Micron’s Decision Brings Sigh Of Relief From Advocates Of Slow Growth

The news that Micron won’t be coming to North Idaho is bittersweet.

True, our job-thirsty and tax-dry economy could use a major river of revenue. The $1.3 billion expansion from Boise would have provided a $200 million payroll for 3,000 to 4,000 people and would have paid about $32 million in property taxes.

However, to many of us, Micron would have been too much, too fast. Our roads, utilities and schools wouldn’t be equipped for what predictably would have been an influx of up to 16,000 people.

Most importantly, most of us who have moved here in the past 15 years did so for what exists, not what doesn’t exist. We came here for the beauty, peace, recreation and special people. We came to avoid pollution, traffic and pavement.

We know growth will happen, but it needs to ease in as the area properly prepares for it. True, we need more than tourist-based, lowincome employment. However, companies that provide this are moving here - often because of the area’s original amenities.

Also, having one business that has tenfold more employees than any other employer can be dangerous for an area’s economy. If that company suffers, everyone suffers, such as Seattle in 1970 when Boeing dimmed the lights.

Yeah, rejection always hurts, especially in the short run. Many people worked hard to lure Micron. In the long run, though, many of us are relieved.

While I’m in the “Stop progress!” mode, I’ll whine about the city of Coeur d’Alene’s planned auction of a two-acre plot surrounded by the revamped triangular intersection of Fourth Street, Kathleen Avenue and Honeysuckle.

It’s been appraised at $92,000 and $98,000; a minimum bid would be in the $93,000-$95,000 range.

Although it’s zoned R-12 (allowing 20 multifamily units), the wooded parcel is a needed natural buffer between residences east of Honeysuckle and the busy Coeur d’Alene High School and Kootenai County Fair areas west of Fourth. Crowding multifamily housing into the plot would create a hazard.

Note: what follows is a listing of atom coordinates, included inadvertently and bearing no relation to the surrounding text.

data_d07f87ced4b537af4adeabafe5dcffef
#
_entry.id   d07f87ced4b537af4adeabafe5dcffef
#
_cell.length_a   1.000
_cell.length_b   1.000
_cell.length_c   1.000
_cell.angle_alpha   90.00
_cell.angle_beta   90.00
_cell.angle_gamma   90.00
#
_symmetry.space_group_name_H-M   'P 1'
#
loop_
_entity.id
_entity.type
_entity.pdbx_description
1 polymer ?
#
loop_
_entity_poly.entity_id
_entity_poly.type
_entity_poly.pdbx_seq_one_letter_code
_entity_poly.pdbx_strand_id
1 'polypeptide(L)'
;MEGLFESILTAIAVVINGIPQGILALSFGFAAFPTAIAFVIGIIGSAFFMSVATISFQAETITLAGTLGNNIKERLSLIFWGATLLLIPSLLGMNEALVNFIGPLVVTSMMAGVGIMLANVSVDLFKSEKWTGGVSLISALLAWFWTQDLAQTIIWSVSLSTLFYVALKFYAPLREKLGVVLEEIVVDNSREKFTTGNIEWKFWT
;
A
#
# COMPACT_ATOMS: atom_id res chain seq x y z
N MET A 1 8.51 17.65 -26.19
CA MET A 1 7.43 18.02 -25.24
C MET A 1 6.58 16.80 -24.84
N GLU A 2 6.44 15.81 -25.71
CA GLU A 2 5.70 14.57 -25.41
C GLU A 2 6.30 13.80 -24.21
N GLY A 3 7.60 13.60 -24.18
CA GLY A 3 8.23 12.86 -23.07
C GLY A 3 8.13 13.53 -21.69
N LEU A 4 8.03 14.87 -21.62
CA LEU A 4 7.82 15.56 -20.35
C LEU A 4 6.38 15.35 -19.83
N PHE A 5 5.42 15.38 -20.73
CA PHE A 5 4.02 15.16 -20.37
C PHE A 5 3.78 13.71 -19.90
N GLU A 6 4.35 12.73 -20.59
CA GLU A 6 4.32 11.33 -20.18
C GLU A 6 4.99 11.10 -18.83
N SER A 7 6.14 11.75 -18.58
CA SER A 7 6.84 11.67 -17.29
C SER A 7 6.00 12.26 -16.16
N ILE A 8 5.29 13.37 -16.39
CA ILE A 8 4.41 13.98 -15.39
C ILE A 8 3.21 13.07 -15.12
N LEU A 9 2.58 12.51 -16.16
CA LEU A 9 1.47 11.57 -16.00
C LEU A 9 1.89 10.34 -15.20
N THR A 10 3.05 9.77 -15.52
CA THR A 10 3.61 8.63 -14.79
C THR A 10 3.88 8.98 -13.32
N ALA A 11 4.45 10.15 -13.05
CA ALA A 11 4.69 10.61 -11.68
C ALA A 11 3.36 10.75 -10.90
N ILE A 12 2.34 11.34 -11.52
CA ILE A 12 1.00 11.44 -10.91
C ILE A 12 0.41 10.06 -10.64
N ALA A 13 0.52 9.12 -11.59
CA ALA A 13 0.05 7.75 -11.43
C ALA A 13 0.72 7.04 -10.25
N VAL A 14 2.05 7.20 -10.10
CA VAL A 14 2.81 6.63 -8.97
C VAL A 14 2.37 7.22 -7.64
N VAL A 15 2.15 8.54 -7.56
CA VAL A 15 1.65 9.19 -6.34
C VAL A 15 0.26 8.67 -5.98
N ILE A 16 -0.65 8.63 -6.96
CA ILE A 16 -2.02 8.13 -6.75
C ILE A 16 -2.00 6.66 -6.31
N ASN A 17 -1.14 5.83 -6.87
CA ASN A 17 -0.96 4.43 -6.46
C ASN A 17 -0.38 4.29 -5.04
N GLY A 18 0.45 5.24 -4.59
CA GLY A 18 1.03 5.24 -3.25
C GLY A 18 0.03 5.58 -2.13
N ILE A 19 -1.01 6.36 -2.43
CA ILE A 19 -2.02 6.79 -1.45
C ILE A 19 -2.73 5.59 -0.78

The topic will come before the City Council at 7 p.m. April 4. Let’s support a green belt.

Boasting a reputation so positive that it hardly needs to advertise, Shari’s Restaurant opened last week between Shopko and Wild Waters along Highway 95 in Coeur d’Alene.

Seating 120 customers in booths, the restaurant “caters to the community,” according to spokesman Matt Corbin in Portland.

He described the 4,100-square-foot store as “a 24-hour, full-service, non-alcohol family restaurant that 51 percent of the customers visit twice a week.

“We don’t like to be on restaurant row,” he said of the location, which requires customers to drive around the Shopko parking lot. “Our opening-week business was above projections. In one year we’ll serve 250,000 meals and 500,000 cups of coffee.”

Growing 20 percent in sales and the number of stores in the past 10 years, Shari’s will have 82 stores in the Northwest by the end of ‘95. Debbie Beasley manages the Coeur d’Alene store, which has about 80 employees.

The commercial fringe continues to creep north.

Two multitenant buildings totaling 35,000 square feet will be built at the southern end of 35 acres the owners plan to develop north of Wyoming Avenue (and Ziegler’s Building Center) between Government Way and Highway 95. The plan is for 14 or 15 tenants in spaces ranging from 1,200 to 4,800 square feet.

California transplant Ted Kearn said his family (including wife Dee, parents Ed and Dorothy and brother Eric) plans to build the structures before leasing them, probably more to fabrication companies than retail.

“It’s been our experience that people want to see what they’re getting before they sign the lease,” Ted said. The family’s California connections included similar marketing.

They originally were recruited by Jobs Plus to bring their furniture factory to North Idaho. They still may.

Construction should start in the spring and be complete in the fall. The long-range plan is to develop the entire parcel with light industrial and some commercial businesses, Ted Kearn said.

“It depends on what’s needed,” he said. “The town has to absorb these as we put them up. Fifteen years is a rough number for how long it’ll take.”

The company name is B.K.L., Inc. The Kearn family originally is from the Northwest, Ted said.


The following fields overflowed: CREDIT = Nils Rosdahl The Spokesman-Review

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